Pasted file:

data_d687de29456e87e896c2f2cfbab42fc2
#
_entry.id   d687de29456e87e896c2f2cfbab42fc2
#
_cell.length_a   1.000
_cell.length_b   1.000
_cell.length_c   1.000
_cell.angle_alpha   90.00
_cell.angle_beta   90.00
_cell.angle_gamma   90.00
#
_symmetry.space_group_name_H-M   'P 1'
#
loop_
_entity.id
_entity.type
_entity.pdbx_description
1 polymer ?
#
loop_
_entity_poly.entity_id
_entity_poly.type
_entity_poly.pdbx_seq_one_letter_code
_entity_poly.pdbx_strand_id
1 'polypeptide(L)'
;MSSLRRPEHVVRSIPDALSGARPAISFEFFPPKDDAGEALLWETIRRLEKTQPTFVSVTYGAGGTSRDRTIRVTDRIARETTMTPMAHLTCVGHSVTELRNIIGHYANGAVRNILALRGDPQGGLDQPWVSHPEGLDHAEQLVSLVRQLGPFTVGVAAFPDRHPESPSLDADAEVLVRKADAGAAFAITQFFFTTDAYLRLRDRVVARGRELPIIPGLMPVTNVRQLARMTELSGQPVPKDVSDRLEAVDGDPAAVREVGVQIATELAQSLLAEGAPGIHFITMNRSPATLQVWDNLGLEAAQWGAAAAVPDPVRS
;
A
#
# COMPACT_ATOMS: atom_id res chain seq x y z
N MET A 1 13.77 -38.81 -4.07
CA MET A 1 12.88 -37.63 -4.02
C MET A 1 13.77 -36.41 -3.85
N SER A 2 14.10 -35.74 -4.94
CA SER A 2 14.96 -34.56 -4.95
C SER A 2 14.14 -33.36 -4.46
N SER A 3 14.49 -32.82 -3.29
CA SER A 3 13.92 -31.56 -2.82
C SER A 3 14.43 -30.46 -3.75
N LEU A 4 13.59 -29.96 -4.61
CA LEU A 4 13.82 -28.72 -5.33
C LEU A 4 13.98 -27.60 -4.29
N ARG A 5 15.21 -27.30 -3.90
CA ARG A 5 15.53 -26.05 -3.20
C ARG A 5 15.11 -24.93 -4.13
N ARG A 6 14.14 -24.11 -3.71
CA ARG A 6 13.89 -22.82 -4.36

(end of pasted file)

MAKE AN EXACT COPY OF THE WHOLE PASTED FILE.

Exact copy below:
data_d687de29456e87e896c2f2cfbab42fc2
#
_entry.id   d687de29456e87e896c2f2cfbab42fc2
#
_cell.length_a   1.000
_cell.length_b   1.000
_cell.length_c   1.000
_cell.angle_alpha   90.00
_cell.angle_beta   90.00
_cell.angle_gamma   90.00
#
_symmetry.space_group_name_H-M   'P 1'
#
loop_
_entity.id
_entity.type
_entity.pdbx_description
1 polymer ?
#
loop_
_entity_poly.entity_id
_entity_poly.type
_entity_poly.pdbx_seq_one_letter_code
_entity_poly.pdbx_strand_id
1 'polypeptide(L)'
;MSSLRRPEHVVRSIPDALSGARPAISFEFFPPKDDAGEALLWETIRRLEKTQPTFVSVTYGAGGTSRDRTIRVTDRIARETTMTPMAHLTCVGHSVTELRNIIGHYANGAVRNILALRGDPQGGLDQPWVSHPEGLDHAEQLVSLVRQLGPFTVGVAAFPDRHPESPSLDADAEVLVRKADAGAAFAITQFFFTTDAYLRLRDRVVARGRELPIIPGLMPVTNVRQLARMTELSGQPVPKDVSDRLEAVDGDPAAVREVGVQIATELAQSLLAEGAPGIHFITMNRSPATLQVWDNLGLEAAQWGAAAAVPDPVRS
;
A
#
# COMPACT_ATOMS: atom_id res chain seq x y z
N MET A 1 13.77 -38.81 -4.07
CA MET A 1 12.88 -37.63 -4.02
C MET A 1 13.77 -36.41 -3.85
N SER A 2 14.10 -35.74 -4.94
CA SER A 2 14.96 -34.56 -4.95
C SER A 2 14.14 -33.36 -4.46
N SER A 3 14.49 -32.82 -3.29
CA SER A 3 13.92 -31.56 -2.82
C SER A 3 14.43 -30.46 -3.75
N LEU A 4 13.59 -29.96 -4.61
CA LEU A 4 13.82 -28.72 -5.33
C LEU A 4 13.98 -27.60 -4.29
N ARG A 5 15.21 -27.30 -3.90
CA ARG A 5 15.53 -26.05 -3.20
C ARG A 5 15.11 -24.93 -4.13
N ARG A 6 14.14 -24.11 -3.71
CA ARG A 6 13.89 -22.82 -4.36